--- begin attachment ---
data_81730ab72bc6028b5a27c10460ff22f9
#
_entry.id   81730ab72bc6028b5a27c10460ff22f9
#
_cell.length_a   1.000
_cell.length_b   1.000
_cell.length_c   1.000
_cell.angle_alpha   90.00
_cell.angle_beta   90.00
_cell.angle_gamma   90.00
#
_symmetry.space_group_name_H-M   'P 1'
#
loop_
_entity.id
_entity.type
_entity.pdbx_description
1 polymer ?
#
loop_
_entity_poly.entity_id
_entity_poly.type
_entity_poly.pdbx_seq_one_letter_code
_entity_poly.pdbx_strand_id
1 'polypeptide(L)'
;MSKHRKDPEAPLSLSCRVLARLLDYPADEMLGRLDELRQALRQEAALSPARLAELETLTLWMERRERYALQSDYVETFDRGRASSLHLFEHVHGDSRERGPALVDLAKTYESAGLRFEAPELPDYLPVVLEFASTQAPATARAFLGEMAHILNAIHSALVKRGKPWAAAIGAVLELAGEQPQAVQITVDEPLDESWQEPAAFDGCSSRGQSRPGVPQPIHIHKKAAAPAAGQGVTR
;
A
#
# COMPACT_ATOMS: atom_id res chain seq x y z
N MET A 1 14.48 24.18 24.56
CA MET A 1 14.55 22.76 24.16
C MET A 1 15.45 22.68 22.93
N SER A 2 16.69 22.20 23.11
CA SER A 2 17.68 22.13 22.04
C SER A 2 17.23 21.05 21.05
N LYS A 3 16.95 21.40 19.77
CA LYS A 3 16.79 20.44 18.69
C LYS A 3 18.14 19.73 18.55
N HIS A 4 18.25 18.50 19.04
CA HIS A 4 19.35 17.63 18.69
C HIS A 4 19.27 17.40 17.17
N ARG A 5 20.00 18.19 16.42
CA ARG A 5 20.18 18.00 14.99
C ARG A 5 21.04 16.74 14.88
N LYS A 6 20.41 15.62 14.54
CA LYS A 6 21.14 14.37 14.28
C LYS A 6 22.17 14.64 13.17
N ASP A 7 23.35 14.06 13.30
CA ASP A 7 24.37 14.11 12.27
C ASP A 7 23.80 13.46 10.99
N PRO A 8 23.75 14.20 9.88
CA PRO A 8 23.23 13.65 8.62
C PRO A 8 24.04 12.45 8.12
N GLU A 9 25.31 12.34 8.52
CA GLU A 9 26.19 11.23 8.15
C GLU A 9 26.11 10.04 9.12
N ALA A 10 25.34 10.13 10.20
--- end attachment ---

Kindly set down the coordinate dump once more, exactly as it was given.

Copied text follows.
data_81730ab72bc6028b5a27c10460ff22f9
#
_entry.id   81730ab72bc6028b5a27c10460ff22f9
#
_cell.length_a   1.000
_cell.length_b   1.000
_cell.length_c   1.000
_cell.angle_alpha   90.00
_cell.angle_beta   90.00
_cell.angle_gamma   90.00
#
_symmetry.space_group_name_H-M   'P 1'
#
loop_
_entity.id
_entity.type
_entity.pdbx_description
1 polymer ?
#
loop_
_entity_poly.entity_id
_entity_poly.type
_entity_poly.pdbx_seq_one_letter_code
_entity_poly.pdbx_strand_id
1 'polypeptide(L)'
;MSKHRKDPEAPLSLSCRVLARLLDYPADEMLGRLDELRQALRQEAALSPARLAELETLTLWMERRERYALQSDYVETFDRGRASSLHLFEHVHGDSRERGPALVDLAKTYESAGLRFEAPELPDYLPVVLEFASTQAPATARAFLGEMAHILNAIHSALVKRGKPWAAAIGAVLELAGEQPQAVQITVDEPLDESWQEPAAFDGCSSRGQSRPGVPQPIHIHKKAAAPAAGQGVTR
;
A
#
# COMPACT_ATOMS: atom_id res chain seq x y z
N MET A 1 14.48 24.18 24.56
CA MET A 1 14.55 22.76 24.16
C MET A 1 15.45 22.68 22.93
N SER A 2 16.69 22.20 23.11
CA SER A 2 17.68 22.13 22.04
C SER A 2 17.23 21.05 21.05
N LYS A 3 16.95 21.40 19.77
CA LYS A 3 16.79 20.44 18.69
C LYS A 3 18.14 19.73 18.55
N HIS A 4 18.25 18.50 19.04
CA HIS A 4 19.35 17.63 18.69
C HIS A 4 19.27 17.40 17.17
N ARG A 5 20.00 18.19 16.42
CA ARG A 5 20.18 18.00 14.99
C ARG A 5 21.04 16.74 14.88
N LYS A 6 20.41 15.62 14.54
CA LYS A 6 21.14 14.37 14.28
C LYS A 6 22.17 14.64 13.17
N ASP A 7 23.35 14.06 13.30
CA ASP A 7 24.37 14.11 12.27
C ASP A 7 23.80 13.46 10.99
N PRO A 8 23.75 14.20 9.88
CA PRO A 8 23.23 13.65 8.62
C PRO A 8 24.04 12.45 8.12
N GLU A 9 25.31 12.34 8.52
CA GLU A 9 26.19 11.23 8.15
C GLU A 9 26.11 10.04 9.12
N ALA A 10 25.34 10.13 10.20